SWIP uses the inclusive definition of women and female, which includes cis females, trans women, gender queer women and non-binary people.

Jan 10, 2022 | News | 0 comments

Throughout policing history, the career has been male-dominated, with very few women in enforcement roles. As each year passes, more
and more women join the forces across Saskatchewan, in Canada, and in other countries, but there are still more male officers in most enforcement agencies. Saskatchewan’s enforcement agencies include municipal police forces, Saskatchewan Highway Patrol, Ministry of Environment conservation officers, RCMP, and deputy sheriffs. Within these agencies are women who commit to their roles, and protect and serve the public every day. As women continued to account for a growing percentage of officers in enforcement roles, it became apparent that more could be done to encourage and support women in the industry.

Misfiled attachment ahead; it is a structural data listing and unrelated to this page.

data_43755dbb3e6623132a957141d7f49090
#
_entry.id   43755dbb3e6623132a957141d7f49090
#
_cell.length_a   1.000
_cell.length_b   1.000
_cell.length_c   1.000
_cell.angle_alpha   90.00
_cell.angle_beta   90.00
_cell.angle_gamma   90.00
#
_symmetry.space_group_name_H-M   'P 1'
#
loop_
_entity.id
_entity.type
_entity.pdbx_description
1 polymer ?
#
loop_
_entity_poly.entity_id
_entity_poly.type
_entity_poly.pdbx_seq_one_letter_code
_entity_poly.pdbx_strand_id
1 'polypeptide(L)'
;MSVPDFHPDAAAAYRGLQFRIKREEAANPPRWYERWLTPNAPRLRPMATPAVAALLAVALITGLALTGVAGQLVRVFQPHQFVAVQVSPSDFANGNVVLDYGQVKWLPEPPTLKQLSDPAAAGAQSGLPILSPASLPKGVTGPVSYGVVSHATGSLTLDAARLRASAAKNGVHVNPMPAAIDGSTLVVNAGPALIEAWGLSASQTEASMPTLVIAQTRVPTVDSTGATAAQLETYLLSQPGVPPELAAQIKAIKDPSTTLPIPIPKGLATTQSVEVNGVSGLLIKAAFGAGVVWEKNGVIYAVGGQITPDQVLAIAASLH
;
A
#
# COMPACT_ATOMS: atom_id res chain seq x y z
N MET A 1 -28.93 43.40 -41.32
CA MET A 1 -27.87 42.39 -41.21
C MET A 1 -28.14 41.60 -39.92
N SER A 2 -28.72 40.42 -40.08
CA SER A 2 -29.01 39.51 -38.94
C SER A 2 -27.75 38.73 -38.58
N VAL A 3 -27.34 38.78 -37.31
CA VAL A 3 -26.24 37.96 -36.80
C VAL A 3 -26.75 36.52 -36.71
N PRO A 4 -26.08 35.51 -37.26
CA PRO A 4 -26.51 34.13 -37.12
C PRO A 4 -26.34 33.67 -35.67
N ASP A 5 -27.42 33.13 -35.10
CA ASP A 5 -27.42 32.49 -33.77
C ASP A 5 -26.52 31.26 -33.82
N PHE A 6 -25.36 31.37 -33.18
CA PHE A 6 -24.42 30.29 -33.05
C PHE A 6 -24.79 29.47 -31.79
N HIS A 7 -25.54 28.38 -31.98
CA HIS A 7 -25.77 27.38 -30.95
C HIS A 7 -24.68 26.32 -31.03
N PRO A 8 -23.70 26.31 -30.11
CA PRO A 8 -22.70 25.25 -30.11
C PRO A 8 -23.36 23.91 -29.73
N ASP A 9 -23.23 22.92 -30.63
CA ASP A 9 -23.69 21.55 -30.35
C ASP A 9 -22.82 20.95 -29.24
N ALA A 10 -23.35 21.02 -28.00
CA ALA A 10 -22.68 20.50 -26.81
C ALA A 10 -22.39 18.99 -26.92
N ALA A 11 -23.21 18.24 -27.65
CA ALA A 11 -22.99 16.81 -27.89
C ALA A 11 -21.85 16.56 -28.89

Sergeant Lisa Simonson of the Prince Albert Police Service (PAPS) saw that there was gap that needed to be filled to fully support women in enforcement roles. In December 2020, Simonson established Saskatchewan Women in Policing (SWIP), a non-profit corporation to support women in the province’s policing agencies. “I was looking for female support and mentorship within the Saskatchewan policing community and was frustrated to find that there was nothing formally in place for our province,” Simonson explained. “I knew there were similar organizations across Canada, such as BC Women in Law Enforcement (BCWLE), Alberta Women in Public Safety (AWIPS), Ontario Women in Law Enforcement, Atlantic Women in Law Enforcement, and the International Association of Women Police. I reached out to a past colleague, who is the Chair of AWIPS, and she offered to help me get our organization off the ground. Our sister organizations, BCWLE and AWIPS, have since been great mentors for us along the way.”